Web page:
Case #785

DATE: March 24, 2016

PARTIES: University of Toronto v S.J.P.
Hearing Date(s): December 4, 2015 and January 15, 2016
Members of the Panel:
Sana Halwani, Chair
Chris Koenig-Woodyward, Faculty Member
Alice Zhu, Student Member
Lily Harmer, Assistant Discipline Counsel
Tegan O’Brien, Counsel for Mr. S.J.P.
Lawrence Veregin, Counsel for Mr. S.J.P.
Rabiya Mansoor, Counsel for Mr. S.J.P.
Steve Joordens, Professor of the Course
Ada Le, Invigilator for the Final Exam in the Course
Ainsley Lawson, Undergraduate Course Coordinator, Department of Psychology & Neuroscience
Wayne Dowler, Dean’s Designate, University of Toronto Scarborough
Emily Dies, Law Student, University of Toronto Faculty of Law
Kinson Leung, Invigilator for the Final Exam in the Course
In Attendance:
Hayley Ossip, Articling Student, Gilbert’s LLP
Christopher Lang, Director, Appeals, Discipline and Faculty Grievances
Krista Osbourne, Administrative Assistant, Appeals, Discipline and Faculty Grievances
Tracey Gameiro, Observer
Nisha Panchal, Observer, Student Conduct & Academic Integrity Officer
Mr. S.J.P., the Student
Mr. S.H.L., the suspected collaborator
NOTE: Heard together with Case #786
Trial Division – s. B.i.1(b), s. B.i.3(b) of the Code – unauthorized aid and academic dishonesty – Student accused of producing an unauthorized aid during an exam for another student in the Course – the students wrote the exams in different locations – finding on evidence – insufficient evidence to find the Student guilty – finding on innocence
Student charged under s. B.i.1(b) and, in the alternative, s. B.i.3(b) of the Code. The charges related to allegations that the Student knowingly provided unauthorized aid to another student in connection with the final exam in the Course or, in the alternative, that the Student knowingly engaged in a form of cheating, academic dishonesty or misconduct, fraud or misrepresentation not otherwise described in the Code.
The Student wrote the exam in a different location from the student who was charged with the related academic offence. The University theorized that the Student ripped the corner off of one of his exam booklet pages, wrote down the Exam answers, and then left the torn paper in the bathroom for the other student to use as an unauthorized aid.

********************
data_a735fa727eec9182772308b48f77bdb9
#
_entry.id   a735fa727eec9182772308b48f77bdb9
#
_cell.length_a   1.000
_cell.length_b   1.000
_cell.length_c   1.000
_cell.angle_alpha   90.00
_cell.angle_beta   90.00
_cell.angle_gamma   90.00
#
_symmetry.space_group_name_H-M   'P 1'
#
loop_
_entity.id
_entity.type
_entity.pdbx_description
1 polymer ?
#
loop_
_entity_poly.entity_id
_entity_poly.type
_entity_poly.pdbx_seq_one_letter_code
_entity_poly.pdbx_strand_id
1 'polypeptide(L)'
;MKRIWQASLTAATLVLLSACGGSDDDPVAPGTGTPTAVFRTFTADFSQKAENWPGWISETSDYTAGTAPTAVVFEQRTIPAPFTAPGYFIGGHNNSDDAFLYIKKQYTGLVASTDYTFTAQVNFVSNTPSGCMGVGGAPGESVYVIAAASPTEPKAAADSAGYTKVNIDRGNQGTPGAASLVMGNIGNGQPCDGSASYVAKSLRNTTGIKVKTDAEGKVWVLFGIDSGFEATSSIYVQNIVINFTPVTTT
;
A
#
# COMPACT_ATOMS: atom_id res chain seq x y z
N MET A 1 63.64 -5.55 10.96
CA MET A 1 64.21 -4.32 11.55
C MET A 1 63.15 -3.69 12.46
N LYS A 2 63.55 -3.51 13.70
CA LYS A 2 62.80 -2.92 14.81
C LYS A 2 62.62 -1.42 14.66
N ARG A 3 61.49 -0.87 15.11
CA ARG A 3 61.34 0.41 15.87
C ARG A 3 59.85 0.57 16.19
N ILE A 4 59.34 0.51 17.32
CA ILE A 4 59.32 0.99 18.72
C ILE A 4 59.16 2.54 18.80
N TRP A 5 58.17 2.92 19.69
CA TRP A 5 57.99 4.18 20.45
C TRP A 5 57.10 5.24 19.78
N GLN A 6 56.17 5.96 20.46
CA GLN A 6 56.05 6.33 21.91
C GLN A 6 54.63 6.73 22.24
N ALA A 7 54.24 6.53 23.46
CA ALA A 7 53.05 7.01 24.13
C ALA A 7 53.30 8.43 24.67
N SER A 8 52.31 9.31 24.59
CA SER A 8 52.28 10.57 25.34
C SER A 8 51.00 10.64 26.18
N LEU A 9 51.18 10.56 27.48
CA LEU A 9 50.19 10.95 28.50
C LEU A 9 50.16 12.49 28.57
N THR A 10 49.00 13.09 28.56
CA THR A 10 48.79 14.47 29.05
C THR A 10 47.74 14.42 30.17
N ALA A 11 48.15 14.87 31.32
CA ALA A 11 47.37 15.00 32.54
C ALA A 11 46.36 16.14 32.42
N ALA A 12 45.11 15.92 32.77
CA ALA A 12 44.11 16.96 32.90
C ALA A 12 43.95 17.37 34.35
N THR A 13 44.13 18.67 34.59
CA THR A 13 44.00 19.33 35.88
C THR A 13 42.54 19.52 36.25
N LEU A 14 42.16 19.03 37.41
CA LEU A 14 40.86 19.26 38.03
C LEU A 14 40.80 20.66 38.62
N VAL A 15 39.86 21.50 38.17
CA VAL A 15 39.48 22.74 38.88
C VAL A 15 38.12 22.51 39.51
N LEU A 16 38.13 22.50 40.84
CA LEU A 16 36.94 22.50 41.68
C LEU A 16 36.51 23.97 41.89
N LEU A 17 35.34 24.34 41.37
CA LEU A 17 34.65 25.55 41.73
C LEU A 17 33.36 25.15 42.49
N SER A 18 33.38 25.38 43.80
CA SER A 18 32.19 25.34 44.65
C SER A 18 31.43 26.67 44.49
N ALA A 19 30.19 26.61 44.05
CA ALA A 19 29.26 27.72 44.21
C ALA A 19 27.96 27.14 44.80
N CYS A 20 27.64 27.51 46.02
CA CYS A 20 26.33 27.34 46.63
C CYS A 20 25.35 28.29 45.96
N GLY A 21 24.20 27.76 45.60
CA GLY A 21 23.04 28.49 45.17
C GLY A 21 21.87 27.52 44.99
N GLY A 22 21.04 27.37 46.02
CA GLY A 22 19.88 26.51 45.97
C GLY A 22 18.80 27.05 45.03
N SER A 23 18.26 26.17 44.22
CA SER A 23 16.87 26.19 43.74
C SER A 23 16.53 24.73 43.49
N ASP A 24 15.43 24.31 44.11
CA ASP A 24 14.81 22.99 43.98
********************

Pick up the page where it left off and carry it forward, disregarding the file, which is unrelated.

The Student was found not guilty of the charges. The Panel found insufficient evidence to warrant finding, on a balance of probabilities, that the Student was the origin of the cheat sheet, or that he was involved in any way with the other student’s cheating. The University’s theory with respect to the Student’s involvement required that the Student left the room before the end of the exam. The Panel heard no evidence to support such a finding of fact. The Panel also took into account the fact that the students were mere acquaintances rather than close friends with an incentive to help one another cheat. The Panel also considered the evidence of a ripped page in the Student’s exam booklet corresponding to the size and shape of the unauthorized aid found with the other accused student, but accepted the Student’s clear and consistent explanation that he had ripped the corner in order to spit out a piece of gum. Although the evidence that no other booklets from the Exam were found with a ripped corner was compelling, it did not sufficiently link the cheat sheet to the Student. The Panel also emphasized that there was no evidence that the Student was acting suspiciously during the exam, no evidence that the Student had an opportunity to deliver the cheat sheet, and no evidence that the Student would know which bathroom to plant the cheat sheet in. The Panel placed no weight on non-expert statistical analyses of the students’ answers. The Panel found the Student not guilty on all charges.